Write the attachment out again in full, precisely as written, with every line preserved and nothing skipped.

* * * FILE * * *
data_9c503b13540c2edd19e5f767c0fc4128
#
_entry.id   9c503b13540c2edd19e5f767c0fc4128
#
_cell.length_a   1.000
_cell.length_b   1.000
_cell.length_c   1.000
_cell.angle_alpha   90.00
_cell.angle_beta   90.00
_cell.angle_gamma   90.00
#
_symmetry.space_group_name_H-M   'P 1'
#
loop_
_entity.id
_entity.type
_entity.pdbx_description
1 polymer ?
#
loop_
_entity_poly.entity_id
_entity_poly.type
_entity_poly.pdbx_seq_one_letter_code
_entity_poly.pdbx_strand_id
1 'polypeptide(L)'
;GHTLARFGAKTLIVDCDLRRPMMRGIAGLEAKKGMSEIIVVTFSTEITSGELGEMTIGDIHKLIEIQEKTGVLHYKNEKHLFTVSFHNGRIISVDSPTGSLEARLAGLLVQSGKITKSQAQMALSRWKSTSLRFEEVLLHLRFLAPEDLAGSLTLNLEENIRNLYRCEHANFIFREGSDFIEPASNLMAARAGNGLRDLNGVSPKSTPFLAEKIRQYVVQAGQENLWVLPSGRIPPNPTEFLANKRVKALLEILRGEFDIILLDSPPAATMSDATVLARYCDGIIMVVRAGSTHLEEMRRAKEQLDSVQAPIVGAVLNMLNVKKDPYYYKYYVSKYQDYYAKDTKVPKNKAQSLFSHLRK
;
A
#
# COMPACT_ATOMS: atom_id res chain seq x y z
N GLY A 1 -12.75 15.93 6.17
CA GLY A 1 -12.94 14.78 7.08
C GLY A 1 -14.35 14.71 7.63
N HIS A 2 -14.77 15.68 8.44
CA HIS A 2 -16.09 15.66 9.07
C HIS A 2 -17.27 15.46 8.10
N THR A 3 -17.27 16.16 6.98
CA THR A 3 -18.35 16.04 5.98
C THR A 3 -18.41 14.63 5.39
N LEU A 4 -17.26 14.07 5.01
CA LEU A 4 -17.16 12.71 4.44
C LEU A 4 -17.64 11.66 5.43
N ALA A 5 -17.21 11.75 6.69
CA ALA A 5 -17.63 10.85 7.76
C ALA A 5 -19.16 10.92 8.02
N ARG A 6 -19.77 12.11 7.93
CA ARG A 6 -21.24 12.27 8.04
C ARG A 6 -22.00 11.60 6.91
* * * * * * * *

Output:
data_9c503b13540c2edd19e5f767c0fc4128
#
_entry.id   9c503b13540c2edd19e5f767c0fc4128
#
_cell.length_a   1.000
_cell.length_b   1.000
_cell.length_c   1.000
_cell.angle_alpha   90.00
_cell.angle_beta   90.00
_cell.angle_gamma   90.00
#
_symmetry.space_group_name_H-M   'P 1'
#
loop_
_entity.id
_entity.type
_entity.pdbx_description
1 polymer ?
#
loop_
_entity_poly.entity_id
_entity_poly.type
_entity_poly.pdbx_seq_one_letter_code
_entity_poly.pdbx_strand_id
1 'polypeptide(L)'
;GHTLARFGAKTLIVDCDLRRPMMRGIAGLEAKKGMSEIIVVTFSTEITSGELGEMTIGDIHKLIEIQEKTGVLHYKNEKHLFTVSFHNGRIISVDSPTGSLEARLAGLLVQSGKITKSQAQMALSRWKSTSLRFEEVLLHLRFLAPEDLAGSLTLNLEENIRNLYRCEHANFIFREGSDFIEPASNLMAARAGNGLRDLNGVSPKSTPFLAEKIRQYVVQAGQENLWVLPSGRIPPNPTEFLANKRVKALLEILRGEFDIILLDSPPAATMSDATVLARYCDGIIMVVRAGSTHLEEMRRAKEQLDSVQAPIVGAVLNMLNVKKDPYYYKYYVSKYQDYYAKDTKVPKNKAQSLFSHLRK
;
A
#
# COMPACT_ATOMS: atom_id res chain seq x y z
N GLY A 1 -12.75 15.93 6.17
CA GLY A 1 -12.94 14.78 7.08
C GLY A 1 -14.35 14.71 7.63
N HIS A 2 -14.77 15.68 8.44
CA HIS A 2 -16.09 15.66 9.07
C HIS A 2 -17.27 15.46 8.10
N THR A 3 -17.27 16.16 6.98
CA THR A 3 -18.35 16.04 5.98
C THR A 3 -18.41 14.63 5.39
N LEU A 4 -17.26 14.07 5.01
CA LEU A 4 -17.16 12.71 4.44
C LEU A 4 -17.64 11.66 5.43
N ALA A 5 -17.21 11.75 6.69
CA ALA A 5 -17.63 10.85 7.76
C ALA A 5 -19.16 10.92 8.02
N ARG A 6 -19.77 12.11 7.93
CA ARG A 6 -21.24 12.27 8.04
C ARG A 6 -22.00 11.60 6.91